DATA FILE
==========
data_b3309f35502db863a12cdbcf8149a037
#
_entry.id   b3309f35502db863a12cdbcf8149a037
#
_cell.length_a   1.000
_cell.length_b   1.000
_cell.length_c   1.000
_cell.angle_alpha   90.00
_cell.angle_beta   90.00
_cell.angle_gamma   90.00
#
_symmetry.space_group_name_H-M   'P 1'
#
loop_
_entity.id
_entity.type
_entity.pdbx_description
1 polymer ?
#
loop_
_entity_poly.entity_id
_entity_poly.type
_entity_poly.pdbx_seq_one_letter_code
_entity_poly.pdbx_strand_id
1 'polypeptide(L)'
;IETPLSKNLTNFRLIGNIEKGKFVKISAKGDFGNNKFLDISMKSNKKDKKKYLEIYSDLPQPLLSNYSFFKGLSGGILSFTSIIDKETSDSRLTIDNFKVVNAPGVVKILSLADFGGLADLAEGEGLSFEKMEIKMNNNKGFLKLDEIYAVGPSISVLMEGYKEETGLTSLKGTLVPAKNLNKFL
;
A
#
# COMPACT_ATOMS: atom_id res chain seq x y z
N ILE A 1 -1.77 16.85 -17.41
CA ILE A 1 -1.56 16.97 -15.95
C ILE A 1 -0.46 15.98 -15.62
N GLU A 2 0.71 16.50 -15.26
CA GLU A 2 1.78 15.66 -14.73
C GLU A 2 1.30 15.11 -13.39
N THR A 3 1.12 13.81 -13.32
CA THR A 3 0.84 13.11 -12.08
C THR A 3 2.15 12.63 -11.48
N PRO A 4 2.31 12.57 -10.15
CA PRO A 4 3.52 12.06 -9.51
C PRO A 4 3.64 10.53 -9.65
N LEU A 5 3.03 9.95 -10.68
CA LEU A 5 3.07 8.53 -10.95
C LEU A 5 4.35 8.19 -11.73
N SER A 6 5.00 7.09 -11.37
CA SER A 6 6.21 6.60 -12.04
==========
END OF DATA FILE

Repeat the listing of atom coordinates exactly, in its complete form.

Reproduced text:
data_b3309f35502db863a12cdbcf8149a037
#
_entry.id   b3309f35502db863a12cdbcf8149a037
#
_cell.length_a   1.000
_cell.length_b   1.000
_cell.length_c   1.000
_cell.angle_alpha   90.00
_cell.angle_beta   90.00
_cell.angle_gamma   90.00
#
_symmetry.space_group_name_H-M   'P 1'
#
loop_
_entity.id
_entity.type
_entity.pdbx_description
1 polymer ?
#
loop_
_entity_poly.entity_id
_entity_poly.type
_entity_poly.pdbx_seq_one_letter_code
_entity_poly.pdbx_strand_id
1 'polypeptide(L)'
;IETPLSKNLTNFRLIGNIEKGKFVKISAKGDFGNNKFLDISMKSNKKDKKKYLEIYSDLPQPLLSNYSFFKGLSGGILSFTSIIDKETSDSRLTIDNFKVVNAPGVVKILSLADFGGLADLAEGEGLSFEKMEIKMNNNKGFLKLDEIYAVGPSISVLMEGYKEETGLTSLKGTLVPAKNLNKFL
;
A
#
# COMPACT_ATOMS: atom_id res chain seq x y z
N ILE A 1 -1.77 16.85 -17.41
CA ILE A 1 -1.56 16.97 -15.95
C ILE A 1 -0.46 15.98 -15.62
N GLU A 2 0.71 16.50 -15.26
CA GLU A 2 1.78 15.66 -14.73
C GLU A 2 1.30 15.11 -13.39
N THR A 3 1.12 13.81 -13.32
CA THR A 3 0.84 13.11 -12.08
C THR A 3 2.15 12.63 -11.48
N PRO A 4 2.31 12.57 -10.15
CA PRO A 4 3.52 12.06 -9.51
C PRO A 4 3.64 10.53 -9.65
N LEU A 5 3.03 9.95 -10.68
CA LEU A 5 3.07 8.53 -10.95
C LEU A 5 4.35 8.19 -11.73
N SER A 6 5.00 7.09 -11.37
CA SER A 6 6.21 6.60 -12.04